Brine baths could return to Droitwich Spa
Brine baths could return to Droitwich Spa after closing almost a decade ago.
The baths, which were owned by the private BMI Droitwich Spa Hospital, have been shut since 2009 because of problems with upkeep.
But campaign group Save Our Brine Baths (SOBBS) has put forward proposals for a new building near the town's lido.
The proposals have been recommended for approval at Wychavon District Council's planning committee on Thursday.
With water from a natural salt water spring, the baths closed when BMI said they were no longer fit for purpose because the water pumps and pipes had become heavily corroded.
SOBBS was launched in a bid to raise money to build a new baths, claiming it would be less costly than refurbishing the old facility.
Now a community interest company, the group raised £3,000 to pay for a professional agency to put together the proposals.
Droitwich Spa town councillor and chair of the SOBBS, William Moy, said, should they be approved, the hard work will begin in earnest to raise funds to pay for the baths.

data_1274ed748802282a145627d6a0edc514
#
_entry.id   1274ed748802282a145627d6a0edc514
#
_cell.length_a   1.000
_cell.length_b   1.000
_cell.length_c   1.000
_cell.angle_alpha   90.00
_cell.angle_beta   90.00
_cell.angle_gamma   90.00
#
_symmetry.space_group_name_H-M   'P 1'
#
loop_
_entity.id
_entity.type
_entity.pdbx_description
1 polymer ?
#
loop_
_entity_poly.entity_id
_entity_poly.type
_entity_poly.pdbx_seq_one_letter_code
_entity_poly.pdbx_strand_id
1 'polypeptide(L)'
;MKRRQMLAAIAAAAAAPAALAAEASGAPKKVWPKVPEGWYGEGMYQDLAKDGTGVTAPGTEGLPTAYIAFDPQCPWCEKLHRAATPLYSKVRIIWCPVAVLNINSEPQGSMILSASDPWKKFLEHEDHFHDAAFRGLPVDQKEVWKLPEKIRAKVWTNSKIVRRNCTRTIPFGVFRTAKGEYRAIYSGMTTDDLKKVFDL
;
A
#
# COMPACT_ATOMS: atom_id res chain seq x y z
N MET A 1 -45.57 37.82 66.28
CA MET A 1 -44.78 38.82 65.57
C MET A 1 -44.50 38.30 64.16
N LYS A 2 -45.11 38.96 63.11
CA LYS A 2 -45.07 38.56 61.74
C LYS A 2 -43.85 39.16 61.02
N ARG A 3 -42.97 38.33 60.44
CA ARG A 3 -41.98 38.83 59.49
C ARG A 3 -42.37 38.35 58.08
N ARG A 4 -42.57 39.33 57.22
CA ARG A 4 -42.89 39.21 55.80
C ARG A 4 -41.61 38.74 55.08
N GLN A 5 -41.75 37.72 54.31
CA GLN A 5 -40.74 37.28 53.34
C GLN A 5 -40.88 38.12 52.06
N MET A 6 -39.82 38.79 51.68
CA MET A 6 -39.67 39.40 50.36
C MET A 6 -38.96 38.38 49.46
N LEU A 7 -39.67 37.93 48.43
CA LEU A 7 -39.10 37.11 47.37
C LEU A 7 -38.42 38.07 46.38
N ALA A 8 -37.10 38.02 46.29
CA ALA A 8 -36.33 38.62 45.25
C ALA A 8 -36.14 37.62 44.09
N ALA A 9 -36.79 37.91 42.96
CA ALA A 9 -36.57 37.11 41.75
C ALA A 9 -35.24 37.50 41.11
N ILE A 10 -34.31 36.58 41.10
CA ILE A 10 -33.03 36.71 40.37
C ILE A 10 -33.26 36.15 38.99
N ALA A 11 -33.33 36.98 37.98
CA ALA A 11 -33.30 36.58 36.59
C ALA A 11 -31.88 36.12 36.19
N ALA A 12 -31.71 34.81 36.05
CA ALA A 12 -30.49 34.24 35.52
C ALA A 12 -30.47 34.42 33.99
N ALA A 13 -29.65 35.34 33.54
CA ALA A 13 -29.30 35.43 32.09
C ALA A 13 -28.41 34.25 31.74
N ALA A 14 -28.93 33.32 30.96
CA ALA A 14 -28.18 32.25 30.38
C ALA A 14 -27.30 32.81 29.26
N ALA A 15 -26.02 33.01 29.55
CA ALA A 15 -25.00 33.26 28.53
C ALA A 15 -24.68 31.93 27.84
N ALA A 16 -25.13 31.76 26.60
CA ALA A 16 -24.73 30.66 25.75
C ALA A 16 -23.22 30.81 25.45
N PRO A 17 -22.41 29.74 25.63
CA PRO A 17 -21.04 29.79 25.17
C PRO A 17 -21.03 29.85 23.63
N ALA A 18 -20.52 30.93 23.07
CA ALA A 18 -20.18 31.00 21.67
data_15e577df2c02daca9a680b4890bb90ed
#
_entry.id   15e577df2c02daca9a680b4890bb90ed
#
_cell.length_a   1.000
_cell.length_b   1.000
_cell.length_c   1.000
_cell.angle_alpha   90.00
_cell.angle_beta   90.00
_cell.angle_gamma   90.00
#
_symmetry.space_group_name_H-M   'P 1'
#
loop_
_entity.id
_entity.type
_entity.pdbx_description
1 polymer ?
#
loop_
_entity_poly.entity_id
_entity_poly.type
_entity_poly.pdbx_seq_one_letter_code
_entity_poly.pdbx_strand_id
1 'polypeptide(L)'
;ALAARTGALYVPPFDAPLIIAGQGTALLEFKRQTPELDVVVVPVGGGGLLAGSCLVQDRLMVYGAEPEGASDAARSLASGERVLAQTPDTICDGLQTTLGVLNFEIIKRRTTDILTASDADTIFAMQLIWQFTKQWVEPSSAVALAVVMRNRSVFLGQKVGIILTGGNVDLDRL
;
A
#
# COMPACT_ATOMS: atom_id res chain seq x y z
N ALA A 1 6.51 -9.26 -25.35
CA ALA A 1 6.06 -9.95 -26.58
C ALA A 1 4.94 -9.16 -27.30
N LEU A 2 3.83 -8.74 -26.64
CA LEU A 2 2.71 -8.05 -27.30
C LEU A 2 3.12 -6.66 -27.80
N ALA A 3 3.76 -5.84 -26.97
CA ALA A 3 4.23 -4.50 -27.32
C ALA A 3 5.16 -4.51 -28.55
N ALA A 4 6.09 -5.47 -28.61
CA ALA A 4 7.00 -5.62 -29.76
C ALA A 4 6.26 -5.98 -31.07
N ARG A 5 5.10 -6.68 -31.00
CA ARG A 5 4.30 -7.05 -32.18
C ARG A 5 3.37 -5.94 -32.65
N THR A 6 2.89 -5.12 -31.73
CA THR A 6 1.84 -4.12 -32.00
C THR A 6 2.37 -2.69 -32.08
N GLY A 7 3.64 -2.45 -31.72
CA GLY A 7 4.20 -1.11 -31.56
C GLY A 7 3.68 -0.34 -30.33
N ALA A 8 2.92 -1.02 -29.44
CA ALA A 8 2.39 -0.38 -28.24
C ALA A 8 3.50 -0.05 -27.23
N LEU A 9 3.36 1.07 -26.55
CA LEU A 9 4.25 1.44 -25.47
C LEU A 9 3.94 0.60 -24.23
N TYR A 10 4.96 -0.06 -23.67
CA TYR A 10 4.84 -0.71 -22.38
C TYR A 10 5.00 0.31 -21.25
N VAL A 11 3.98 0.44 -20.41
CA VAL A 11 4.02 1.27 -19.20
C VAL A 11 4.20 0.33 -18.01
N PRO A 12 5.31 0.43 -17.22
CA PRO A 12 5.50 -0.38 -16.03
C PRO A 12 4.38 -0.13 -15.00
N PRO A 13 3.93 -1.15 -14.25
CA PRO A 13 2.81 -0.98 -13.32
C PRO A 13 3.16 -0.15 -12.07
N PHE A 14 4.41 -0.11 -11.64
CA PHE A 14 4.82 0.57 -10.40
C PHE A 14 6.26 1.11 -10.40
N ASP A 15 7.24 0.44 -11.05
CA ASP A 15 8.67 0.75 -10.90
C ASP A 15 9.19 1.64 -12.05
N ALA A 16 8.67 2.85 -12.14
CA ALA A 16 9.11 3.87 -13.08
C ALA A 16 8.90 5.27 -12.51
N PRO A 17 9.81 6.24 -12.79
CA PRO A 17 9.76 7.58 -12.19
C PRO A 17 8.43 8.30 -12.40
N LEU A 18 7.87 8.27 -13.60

He said: "Everyone is absolutely elated. The officer's recommendation is for approval and we are very optimistic."
Despite the recommendation, Wychavon District Council's property and estates department has raised concern about the location and potential loss of parking at the lido.
Droitwich Spa became the only saltwater spa town in Britain when John Corbett created the first spa, St Andrew's Brine Baths, in 1887 as part of the Raven Hotel.
The first baths opened in the 1830s, taking advantage of the natural brine springs that have been used in the town since Roman times.